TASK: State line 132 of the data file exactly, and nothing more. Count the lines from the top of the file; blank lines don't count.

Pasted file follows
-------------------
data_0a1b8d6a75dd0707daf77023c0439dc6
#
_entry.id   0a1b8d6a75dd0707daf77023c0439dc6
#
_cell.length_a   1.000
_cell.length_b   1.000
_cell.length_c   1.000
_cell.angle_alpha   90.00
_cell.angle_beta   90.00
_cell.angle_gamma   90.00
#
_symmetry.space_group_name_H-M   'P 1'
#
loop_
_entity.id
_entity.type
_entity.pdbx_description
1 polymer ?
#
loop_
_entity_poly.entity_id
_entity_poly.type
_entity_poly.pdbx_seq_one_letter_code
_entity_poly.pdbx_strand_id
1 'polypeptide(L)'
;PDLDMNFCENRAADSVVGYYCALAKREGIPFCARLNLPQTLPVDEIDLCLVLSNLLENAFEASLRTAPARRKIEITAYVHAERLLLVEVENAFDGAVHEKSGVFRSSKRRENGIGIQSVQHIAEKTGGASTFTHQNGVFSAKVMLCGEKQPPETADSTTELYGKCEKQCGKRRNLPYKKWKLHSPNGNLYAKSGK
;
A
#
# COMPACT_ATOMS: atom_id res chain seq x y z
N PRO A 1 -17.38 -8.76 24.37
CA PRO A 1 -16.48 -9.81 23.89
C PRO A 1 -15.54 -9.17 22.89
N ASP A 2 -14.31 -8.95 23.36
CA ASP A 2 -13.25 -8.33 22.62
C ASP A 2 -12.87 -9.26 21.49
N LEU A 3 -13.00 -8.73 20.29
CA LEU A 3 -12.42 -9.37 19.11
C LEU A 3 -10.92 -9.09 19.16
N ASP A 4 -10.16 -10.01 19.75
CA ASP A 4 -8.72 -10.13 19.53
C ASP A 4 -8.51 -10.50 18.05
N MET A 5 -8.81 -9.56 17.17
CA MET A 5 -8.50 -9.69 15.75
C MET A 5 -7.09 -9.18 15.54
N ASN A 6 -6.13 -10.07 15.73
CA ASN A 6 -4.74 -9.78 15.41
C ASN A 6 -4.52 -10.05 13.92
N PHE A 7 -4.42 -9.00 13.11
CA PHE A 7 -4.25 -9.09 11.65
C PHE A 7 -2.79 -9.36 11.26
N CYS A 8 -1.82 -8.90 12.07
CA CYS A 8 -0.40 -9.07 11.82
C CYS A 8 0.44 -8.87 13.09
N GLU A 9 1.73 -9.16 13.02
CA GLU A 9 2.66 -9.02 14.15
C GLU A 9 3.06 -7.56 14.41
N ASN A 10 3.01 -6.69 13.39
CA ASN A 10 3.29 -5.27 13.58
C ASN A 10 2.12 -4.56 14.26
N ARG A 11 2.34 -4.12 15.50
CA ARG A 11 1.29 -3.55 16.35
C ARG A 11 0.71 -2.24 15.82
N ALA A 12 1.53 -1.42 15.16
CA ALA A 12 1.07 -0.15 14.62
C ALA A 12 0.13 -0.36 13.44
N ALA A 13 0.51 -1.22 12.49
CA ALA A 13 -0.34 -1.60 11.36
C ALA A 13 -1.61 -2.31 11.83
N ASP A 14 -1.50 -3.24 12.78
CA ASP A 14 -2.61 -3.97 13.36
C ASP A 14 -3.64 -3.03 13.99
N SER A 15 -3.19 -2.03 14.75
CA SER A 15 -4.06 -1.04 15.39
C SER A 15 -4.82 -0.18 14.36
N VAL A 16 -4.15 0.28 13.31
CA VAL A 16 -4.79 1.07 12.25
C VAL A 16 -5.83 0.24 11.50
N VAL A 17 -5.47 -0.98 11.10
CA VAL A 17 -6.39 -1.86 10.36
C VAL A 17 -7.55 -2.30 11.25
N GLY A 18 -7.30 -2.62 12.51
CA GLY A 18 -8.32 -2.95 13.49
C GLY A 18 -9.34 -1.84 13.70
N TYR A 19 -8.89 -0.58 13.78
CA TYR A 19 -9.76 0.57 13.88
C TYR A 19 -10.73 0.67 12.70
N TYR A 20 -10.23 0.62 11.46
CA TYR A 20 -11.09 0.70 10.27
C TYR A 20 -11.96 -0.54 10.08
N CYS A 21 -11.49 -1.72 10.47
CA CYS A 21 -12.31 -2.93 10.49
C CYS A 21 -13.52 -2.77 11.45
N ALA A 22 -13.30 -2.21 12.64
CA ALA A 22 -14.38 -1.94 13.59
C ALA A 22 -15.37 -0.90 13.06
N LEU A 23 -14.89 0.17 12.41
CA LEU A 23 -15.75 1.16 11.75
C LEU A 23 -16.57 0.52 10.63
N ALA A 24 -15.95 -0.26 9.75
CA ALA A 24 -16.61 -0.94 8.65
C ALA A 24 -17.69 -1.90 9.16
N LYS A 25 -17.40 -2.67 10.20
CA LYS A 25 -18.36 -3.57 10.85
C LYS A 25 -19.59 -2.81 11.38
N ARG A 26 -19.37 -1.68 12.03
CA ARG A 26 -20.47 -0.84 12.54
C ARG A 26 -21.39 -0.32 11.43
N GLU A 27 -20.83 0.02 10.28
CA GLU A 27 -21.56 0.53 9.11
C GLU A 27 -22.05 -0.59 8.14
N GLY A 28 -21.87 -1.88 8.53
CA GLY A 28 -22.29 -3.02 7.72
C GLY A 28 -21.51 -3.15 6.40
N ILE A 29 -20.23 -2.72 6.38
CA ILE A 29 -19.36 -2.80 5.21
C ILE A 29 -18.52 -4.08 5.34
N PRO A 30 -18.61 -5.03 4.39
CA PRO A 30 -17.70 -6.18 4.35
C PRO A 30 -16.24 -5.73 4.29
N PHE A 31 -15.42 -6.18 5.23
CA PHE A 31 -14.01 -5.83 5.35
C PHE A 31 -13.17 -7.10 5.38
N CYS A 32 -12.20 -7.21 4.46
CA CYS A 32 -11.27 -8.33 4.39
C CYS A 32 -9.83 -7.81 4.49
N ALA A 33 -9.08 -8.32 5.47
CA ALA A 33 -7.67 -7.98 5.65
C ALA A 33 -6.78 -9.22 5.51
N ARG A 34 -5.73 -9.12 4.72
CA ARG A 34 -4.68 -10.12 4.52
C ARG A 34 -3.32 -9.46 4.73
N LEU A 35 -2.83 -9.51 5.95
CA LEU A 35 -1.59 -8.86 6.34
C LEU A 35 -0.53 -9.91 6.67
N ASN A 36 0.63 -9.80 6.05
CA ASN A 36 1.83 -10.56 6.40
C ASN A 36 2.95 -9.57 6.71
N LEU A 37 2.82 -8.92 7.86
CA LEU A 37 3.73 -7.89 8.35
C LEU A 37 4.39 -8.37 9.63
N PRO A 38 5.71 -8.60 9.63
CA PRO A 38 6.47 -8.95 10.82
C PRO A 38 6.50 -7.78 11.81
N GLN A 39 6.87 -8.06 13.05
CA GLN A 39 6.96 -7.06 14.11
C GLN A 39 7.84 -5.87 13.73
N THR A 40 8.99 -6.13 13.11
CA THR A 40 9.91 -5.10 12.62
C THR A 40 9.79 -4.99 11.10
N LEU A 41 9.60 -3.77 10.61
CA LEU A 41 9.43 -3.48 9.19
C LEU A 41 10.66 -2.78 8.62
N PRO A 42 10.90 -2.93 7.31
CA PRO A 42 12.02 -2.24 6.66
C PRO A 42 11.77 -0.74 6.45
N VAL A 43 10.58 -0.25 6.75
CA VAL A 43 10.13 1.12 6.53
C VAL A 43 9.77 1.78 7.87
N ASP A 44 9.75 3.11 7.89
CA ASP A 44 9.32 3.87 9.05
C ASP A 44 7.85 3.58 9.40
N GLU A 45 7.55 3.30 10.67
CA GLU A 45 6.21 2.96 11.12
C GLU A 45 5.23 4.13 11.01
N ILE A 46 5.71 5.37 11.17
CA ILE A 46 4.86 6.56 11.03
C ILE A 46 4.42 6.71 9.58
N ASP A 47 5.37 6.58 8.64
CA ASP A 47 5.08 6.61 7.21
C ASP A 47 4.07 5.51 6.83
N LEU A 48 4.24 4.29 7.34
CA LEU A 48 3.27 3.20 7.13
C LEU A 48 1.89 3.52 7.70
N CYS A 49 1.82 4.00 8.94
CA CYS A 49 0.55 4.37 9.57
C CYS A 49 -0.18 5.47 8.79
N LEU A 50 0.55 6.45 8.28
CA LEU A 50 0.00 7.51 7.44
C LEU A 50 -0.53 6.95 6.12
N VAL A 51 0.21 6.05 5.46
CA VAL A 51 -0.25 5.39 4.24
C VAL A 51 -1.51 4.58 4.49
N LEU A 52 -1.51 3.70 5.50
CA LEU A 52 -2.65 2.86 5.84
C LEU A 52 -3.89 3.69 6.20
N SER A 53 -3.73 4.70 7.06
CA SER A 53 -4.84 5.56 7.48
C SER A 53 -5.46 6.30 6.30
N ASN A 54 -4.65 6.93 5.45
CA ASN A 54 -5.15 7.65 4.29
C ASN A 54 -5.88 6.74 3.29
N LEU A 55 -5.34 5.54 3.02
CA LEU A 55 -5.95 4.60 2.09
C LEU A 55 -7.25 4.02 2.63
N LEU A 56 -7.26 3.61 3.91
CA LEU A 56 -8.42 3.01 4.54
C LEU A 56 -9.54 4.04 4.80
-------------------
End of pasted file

C ARG A 34 -3.32 -9.46 4.73